EP2014: what comes next for European politics?

Today, one should spend a few words about European elections, for the composition of European Parliament – and the presidency of the Commission as well, think of Jacques Delors – has always been crucial for the evolution of European policy and European planning. Moreover, this time for the first time, major European parties had announced the names of their candidate to presidency of the Commission during campaign. Last but not least, and as a consequence of the centrality of crisis in political discourse, these have probably been the most debated and followed European elections ever – although not the ones with highest turnout.

What happened, then? The Wall Street Journal has a good infographic which shows a shrinking European People’s Party (main centre-right coalition) and stable Socialist & Democrats (main centre-left coalition). The more evident growth is that of “non affiliated lawmakers” where several fair-right and/or anti-immigration parties sit.

Source: http://graphics.wsj.com/european-elections-2014/
Source: http://graphics.wsj.com/european-elections-2014/

What is probably most interesting, as an indicator of change, is the geographic polarisation of winning/growing parties: successful right parties are mostly concentrated in Central-Western countries (especially the UKIP in UK and National Front in France), EPP received most consensus in Central-Eastern Europe, whereas Southern European countries have seen the advance of centre-left and left parties. This is especially interesting and may be somehow understood on the grounds of the relationships between geographic distribution of impacts of the crisis and European responses to it.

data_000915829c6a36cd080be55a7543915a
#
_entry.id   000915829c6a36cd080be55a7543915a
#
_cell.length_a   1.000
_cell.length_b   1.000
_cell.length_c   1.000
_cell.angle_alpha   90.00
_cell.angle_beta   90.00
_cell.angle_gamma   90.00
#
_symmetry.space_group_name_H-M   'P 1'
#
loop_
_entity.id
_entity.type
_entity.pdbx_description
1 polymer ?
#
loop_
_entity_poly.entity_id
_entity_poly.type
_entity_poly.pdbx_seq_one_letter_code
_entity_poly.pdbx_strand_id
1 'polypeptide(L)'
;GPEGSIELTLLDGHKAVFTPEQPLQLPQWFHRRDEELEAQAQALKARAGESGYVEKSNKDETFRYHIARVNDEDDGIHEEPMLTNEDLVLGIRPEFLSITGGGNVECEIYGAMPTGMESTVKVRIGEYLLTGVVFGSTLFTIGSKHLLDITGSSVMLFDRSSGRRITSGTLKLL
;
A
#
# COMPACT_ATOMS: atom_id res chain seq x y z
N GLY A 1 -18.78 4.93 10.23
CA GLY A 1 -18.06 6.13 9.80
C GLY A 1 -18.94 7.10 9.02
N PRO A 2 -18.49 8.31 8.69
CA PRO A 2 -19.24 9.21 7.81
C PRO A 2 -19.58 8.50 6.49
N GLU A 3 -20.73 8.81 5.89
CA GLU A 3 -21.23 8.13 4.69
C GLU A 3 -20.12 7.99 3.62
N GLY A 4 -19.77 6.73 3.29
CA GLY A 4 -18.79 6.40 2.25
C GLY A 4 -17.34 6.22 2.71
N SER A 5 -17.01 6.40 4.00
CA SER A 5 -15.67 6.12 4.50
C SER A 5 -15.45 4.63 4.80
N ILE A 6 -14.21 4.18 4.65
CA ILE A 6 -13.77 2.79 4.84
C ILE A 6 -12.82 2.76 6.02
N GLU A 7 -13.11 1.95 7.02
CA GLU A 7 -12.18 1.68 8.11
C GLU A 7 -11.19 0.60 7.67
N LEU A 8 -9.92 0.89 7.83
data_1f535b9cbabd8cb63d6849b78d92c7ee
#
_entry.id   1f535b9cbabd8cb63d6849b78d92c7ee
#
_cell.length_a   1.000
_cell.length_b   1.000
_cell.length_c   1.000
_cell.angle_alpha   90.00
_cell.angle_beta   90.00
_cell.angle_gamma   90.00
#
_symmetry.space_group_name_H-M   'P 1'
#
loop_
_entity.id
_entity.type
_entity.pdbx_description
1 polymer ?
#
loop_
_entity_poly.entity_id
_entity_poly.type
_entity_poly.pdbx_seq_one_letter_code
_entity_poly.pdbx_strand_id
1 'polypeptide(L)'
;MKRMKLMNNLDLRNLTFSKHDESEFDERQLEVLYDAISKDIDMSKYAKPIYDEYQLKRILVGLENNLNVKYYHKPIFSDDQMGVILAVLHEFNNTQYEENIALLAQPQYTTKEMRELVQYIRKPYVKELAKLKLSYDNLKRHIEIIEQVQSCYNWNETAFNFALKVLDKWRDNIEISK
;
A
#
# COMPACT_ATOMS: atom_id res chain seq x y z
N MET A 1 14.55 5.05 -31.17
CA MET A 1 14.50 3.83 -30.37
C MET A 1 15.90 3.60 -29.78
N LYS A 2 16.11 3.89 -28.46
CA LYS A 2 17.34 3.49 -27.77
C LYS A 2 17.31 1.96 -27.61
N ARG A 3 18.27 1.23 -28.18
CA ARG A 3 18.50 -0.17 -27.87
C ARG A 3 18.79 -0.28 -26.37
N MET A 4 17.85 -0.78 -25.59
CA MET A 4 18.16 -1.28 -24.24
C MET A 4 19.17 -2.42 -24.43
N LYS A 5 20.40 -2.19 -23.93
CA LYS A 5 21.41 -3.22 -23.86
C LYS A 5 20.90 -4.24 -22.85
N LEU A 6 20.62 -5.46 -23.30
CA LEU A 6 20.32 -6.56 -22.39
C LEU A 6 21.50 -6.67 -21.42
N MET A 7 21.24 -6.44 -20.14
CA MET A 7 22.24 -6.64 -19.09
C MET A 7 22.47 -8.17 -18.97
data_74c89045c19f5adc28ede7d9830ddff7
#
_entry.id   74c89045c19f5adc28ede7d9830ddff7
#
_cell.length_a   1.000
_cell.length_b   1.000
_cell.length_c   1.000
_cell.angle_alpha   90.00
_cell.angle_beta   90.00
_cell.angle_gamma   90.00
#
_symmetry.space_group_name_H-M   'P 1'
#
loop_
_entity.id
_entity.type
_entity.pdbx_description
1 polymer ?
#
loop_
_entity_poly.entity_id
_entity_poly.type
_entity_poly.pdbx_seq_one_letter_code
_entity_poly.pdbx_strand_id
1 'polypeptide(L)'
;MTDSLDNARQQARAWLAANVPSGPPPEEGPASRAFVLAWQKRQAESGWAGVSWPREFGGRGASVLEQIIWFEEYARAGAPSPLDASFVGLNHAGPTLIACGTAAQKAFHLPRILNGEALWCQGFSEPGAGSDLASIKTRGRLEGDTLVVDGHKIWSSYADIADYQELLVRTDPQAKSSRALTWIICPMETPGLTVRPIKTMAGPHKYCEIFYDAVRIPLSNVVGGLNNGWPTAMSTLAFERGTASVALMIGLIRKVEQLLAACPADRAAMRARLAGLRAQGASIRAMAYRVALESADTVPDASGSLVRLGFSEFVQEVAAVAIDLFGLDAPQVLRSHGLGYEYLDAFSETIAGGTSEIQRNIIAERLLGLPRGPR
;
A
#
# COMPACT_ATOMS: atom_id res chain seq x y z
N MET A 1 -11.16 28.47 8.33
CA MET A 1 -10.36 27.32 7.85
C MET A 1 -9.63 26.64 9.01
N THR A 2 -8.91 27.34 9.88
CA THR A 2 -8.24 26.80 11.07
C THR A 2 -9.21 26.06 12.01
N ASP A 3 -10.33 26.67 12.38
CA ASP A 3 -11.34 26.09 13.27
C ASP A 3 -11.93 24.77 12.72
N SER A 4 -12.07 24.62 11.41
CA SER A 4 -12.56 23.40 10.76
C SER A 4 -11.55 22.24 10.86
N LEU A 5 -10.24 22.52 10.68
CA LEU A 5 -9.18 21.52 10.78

For sure, the new EU parliament will be a more variegated arena, and one can imagine a growth of debate, if not political conflict, in legislative process. Some specific results may have special relevance. May the unexpectedly broad success of the Italian Democratic Party restructure power relationships inside the S&D moving its “barycentre” towards South (also in relation with the debacle of the French Socialist Party)? Will the growth of left parties in Southern Europe be able to make of Alexis Tsipras a new subject in the continental debate? And what about fair right, will they be able to find a common platform at the end?

And how will all this influence the field of European planning?

(Simone Tulumello)

Leave a Reply

Fill in your details below or click an icon to log in:

WordPress.com Logo

You are commenting using your WordPress.com account. Log Out /  Change )

Twitter picture

You are commenting using your Twitter account. Log Out /  Change )

Facebook photo

You are commenting using your Facebook account. Log Out /  Change )

Connecting to %s

This site uses Akismet to reduce spam. Learn how your comment data is processed.